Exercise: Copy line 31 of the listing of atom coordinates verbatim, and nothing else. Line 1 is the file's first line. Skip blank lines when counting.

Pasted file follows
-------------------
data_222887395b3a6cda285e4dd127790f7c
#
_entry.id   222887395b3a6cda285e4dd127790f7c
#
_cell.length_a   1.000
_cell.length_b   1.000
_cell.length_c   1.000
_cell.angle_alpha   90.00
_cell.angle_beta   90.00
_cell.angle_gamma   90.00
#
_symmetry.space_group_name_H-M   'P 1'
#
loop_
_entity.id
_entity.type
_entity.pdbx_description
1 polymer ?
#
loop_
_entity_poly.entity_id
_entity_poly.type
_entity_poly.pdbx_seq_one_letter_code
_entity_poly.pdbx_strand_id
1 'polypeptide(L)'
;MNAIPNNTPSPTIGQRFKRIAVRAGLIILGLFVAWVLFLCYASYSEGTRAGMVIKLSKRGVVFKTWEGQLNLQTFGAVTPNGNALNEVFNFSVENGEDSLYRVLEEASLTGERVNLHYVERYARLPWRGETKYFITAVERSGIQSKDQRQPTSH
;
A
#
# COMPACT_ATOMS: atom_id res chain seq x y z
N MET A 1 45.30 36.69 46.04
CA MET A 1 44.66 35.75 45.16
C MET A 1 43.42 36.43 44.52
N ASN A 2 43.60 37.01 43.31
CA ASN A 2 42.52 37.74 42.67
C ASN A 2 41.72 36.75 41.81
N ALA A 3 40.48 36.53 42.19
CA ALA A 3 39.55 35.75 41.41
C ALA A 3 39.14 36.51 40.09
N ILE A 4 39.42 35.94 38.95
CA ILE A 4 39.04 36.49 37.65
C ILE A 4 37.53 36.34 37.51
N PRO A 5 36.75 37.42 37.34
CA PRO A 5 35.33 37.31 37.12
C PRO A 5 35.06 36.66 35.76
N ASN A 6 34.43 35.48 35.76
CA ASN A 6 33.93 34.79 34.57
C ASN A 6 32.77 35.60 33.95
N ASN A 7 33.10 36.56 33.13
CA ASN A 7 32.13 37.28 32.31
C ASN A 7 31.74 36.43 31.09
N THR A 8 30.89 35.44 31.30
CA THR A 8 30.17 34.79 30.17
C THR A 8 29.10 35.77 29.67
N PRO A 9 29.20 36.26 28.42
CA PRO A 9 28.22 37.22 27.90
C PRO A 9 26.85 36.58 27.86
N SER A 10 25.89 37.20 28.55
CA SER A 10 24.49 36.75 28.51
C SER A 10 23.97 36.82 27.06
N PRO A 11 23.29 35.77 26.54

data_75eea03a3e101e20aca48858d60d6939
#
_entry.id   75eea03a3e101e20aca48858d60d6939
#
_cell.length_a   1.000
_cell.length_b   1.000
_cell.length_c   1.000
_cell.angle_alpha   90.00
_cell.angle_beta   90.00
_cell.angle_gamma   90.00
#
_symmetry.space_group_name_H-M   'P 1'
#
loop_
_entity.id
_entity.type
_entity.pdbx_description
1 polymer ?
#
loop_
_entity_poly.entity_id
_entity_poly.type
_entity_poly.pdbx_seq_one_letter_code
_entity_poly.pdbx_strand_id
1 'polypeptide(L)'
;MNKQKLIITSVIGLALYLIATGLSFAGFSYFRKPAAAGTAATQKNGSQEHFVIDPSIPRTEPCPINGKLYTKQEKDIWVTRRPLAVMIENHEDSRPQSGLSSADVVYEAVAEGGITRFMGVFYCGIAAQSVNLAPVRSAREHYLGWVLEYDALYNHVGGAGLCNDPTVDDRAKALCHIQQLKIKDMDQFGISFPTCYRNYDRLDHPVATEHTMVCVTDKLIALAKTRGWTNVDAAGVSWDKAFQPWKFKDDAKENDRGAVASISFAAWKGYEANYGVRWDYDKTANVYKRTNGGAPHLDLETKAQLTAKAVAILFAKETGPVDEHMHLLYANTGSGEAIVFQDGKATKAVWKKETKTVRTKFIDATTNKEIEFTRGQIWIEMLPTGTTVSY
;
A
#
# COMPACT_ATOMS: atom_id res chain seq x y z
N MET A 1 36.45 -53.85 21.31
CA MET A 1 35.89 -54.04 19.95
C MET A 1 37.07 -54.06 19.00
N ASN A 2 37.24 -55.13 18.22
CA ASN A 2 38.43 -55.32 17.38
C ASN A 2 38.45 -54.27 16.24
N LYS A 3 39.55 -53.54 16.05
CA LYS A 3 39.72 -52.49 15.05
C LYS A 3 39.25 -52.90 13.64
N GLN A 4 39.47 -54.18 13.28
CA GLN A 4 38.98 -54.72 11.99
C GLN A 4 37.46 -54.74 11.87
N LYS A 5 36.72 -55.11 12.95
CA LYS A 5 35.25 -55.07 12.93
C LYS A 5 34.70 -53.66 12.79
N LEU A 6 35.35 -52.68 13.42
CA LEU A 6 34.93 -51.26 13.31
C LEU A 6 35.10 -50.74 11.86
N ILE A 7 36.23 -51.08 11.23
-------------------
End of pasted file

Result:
N MET A 1 45.30 36.69 46.04